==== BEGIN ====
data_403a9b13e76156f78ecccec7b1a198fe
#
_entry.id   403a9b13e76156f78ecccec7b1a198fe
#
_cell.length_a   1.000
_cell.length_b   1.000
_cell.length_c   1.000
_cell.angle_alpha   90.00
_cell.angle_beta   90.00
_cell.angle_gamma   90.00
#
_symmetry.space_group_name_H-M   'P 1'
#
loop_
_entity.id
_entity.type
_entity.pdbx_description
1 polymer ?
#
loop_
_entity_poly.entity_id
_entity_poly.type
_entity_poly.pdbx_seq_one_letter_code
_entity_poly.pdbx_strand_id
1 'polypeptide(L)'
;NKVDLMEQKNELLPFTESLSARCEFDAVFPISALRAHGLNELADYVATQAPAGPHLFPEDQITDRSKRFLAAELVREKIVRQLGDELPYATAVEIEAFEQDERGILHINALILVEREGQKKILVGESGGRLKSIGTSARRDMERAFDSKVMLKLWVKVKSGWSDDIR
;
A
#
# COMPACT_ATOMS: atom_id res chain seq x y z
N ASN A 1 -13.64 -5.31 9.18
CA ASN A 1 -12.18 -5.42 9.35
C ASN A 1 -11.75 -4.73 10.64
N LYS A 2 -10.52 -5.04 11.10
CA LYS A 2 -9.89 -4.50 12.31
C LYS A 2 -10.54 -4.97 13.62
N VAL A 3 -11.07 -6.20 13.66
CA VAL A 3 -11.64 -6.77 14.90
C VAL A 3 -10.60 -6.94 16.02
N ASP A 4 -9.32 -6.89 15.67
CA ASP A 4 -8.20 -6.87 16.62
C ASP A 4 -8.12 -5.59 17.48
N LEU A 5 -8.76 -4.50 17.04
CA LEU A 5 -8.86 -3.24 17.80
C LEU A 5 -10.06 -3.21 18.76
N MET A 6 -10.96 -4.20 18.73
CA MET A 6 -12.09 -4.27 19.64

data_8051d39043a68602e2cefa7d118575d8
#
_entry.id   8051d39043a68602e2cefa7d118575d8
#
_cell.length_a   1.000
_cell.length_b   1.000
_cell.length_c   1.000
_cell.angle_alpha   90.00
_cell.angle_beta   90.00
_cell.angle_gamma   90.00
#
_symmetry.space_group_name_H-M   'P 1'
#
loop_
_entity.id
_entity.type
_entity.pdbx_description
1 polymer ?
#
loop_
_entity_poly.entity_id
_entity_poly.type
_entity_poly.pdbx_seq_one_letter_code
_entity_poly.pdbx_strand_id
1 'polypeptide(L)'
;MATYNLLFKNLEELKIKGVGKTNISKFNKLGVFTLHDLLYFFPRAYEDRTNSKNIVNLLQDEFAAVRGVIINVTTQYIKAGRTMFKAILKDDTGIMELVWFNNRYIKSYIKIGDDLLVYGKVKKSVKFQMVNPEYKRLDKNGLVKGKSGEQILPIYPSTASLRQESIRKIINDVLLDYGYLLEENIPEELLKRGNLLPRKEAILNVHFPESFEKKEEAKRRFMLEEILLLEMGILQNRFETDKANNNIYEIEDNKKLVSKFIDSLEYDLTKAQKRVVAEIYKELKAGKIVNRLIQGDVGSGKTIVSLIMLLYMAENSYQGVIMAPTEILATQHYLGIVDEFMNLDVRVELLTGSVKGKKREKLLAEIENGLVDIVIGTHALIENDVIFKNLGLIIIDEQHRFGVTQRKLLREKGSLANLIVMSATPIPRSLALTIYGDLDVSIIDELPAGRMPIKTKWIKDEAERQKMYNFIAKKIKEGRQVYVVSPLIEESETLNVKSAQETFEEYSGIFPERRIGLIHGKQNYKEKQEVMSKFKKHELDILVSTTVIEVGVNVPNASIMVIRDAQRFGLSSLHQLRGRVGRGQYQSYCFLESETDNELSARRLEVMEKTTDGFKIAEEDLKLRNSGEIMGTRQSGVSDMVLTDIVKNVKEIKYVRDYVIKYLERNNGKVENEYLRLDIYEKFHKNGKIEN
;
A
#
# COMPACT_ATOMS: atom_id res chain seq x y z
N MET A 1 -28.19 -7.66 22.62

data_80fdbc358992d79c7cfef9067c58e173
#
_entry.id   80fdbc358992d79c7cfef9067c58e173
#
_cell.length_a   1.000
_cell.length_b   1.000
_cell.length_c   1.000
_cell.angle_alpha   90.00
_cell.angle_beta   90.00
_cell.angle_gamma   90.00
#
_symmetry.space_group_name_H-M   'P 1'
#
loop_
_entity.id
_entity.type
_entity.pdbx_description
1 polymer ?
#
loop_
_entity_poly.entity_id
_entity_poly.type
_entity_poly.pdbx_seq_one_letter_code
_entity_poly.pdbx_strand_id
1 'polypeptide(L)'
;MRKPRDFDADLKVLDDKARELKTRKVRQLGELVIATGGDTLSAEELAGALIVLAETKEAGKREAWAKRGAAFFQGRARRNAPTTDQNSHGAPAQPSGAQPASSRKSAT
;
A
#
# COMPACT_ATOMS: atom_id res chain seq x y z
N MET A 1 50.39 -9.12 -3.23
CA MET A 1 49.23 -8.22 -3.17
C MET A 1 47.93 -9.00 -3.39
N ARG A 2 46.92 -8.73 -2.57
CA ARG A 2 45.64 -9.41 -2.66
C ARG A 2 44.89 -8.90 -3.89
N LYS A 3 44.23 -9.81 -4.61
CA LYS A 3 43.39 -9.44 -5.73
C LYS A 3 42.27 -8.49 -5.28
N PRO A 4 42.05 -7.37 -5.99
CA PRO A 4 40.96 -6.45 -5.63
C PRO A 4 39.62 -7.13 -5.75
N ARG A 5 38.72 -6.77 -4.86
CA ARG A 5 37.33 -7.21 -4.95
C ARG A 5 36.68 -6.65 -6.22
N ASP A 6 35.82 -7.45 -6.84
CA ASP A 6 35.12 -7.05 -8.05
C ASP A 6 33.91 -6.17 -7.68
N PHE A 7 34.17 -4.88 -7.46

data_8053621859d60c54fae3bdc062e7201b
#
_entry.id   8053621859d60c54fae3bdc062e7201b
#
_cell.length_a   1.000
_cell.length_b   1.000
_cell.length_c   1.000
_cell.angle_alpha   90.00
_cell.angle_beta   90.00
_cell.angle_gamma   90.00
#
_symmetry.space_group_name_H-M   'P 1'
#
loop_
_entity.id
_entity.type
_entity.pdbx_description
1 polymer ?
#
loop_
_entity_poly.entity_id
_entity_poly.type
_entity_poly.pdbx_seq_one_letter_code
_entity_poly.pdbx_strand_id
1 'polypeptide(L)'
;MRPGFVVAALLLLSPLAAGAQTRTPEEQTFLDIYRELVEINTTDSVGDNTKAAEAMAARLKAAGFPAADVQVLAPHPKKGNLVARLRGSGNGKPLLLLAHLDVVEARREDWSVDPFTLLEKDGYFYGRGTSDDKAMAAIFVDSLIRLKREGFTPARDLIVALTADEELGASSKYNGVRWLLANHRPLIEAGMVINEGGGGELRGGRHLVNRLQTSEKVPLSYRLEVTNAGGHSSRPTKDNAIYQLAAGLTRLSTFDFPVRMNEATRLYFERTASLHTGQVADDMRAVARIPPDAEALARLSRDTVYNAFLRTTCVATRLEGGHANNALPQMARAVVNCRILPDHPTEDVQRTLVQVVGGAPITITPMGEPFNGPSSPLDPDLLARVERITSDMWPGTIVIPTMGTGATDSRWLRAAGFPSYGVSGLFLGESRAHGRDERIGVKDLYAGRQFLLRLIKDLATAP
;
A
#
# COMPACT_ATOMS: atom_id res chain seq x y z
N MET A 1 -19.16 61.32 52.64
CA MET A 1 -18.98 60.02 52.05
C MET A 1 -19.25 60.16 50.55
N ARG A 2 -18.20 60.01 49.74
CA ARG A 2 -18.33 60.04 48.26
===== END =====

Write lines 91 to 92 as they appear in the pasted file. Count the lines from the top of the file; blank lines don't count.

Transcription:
#
loop_